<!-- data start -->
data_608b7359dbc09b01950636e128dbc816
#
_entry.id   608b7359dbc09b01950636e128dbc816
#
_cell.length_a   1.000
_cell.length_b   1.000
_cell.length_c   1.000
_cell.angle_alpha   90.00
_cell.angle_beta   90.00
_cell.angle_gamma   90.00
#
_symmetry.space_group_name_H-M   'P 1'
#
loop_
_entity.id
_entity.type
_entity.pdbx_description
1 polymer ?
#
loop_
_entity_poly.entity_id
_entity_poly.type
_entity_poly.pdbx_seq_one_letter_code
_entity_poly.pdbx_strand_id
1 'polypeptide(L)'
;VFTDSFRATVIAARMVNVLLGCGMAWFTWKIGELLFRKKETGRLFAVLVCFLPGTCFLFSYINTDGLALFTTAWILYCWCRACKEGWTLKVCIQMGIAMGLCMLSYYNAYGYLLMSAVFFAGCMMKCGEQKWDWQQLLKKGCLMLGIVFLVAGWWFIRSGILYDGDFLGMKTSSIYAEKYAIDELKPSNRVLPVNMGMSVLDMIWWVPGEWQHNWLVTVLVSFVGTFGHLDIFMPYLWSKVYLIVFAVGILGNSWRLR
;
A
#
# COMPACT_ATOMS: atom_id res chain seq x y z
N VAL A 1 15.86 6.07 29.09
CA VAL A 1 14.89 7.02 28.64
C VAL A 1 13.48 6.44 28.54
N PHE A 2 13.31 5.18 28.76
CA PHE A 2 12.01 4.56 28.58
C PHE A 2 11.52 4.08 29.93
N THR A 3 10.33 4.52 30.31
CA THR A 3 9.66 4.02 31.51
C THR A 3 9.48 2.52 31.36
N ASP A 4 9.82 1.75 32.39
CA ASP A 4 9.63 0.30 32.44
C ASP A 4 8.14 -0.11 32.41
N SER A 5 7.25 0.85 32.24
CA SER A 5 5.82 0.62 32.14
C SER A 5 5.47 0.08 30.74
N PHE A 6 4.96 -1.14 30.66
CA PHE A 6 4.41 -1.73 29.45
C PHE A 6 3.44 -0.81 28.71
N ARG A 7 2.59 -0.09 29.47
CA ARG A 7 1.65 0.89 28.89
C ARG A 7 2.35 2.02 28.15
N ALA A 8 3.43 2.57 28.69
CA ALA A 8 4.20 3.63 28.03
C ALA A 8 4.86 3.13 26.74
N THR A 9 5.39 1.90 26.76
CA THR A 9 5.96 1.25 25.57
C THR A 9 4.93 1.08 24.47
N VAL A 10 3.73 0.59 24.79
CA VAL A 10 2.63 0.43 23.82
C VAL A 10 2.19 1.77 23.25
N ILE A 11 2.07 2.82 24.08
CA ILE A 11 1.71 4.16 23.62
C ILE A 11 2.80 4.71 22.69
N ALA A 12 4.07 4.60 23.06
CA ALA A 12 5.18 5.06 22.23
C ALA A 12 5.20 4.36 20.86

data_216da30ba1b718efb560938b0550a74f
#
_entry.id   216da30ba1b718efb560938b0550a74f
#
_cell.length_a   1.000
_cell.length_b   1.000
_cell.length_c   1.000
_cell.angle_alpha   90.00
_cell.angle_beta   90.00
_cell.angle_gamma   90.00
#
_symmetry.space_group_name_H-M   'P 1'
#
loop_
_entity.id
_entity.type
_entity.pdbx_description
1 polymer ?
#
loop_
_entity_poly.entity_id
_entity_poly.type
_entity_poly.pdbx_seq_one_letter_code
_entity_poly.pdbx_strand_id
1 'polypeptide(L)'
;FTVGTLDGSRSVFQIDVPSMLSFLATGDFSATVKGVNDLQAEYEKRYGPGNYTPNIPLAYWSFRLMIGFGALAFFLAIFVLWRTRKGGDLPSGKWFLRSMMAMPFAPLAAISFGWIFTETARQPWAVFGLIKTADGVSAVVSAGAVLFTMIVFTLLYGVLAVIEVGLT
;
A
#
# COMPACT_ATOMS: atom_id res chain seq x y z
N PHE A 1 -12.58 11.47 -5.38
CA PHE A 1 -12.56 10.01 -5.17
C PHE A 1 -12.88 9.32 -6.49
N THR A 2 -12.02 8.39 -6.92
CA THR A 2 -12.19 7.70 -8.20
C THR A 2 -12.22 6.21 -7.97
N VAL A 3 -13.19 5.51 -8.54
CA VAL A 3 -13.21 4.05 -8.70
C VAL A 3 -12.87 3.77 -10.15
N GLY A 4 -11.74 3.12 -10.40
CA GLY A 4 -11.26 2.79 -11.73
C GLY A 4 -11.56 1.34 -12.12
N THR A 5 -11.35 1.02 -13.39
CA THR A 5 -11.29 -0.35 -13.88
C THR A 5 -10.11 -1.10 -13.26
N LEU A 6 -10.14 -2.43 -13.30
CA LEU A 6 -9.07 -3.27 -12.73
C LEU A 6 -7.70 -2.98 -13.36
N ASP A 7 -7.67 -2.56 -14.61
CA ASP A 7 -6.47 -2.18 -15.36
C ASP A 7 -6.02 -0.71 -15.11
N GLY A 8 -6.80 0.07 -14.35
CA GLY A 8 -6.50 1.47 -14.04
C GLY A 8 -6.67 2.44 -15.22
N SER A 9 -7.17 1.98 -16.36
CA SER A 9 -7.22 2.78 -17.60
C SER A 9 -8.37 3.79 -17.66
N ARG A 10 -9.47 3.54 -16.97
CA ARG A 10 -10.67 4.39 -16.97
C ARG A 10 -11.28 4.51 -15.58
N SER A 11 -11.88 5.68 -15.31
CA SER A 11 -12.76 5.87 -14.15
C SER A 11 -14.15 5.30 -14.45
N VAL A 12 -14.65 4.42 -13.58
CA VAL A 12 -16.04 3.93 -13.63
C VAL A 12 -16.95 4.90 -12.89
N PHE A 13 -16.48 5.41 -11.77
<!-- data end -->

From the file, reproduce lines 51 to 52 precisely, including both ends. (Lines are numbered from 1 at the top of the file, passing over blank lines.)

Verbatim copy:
C ARG A 7 2.35 2.02 28.15
N ALA A 8 3.43 2.57 28.69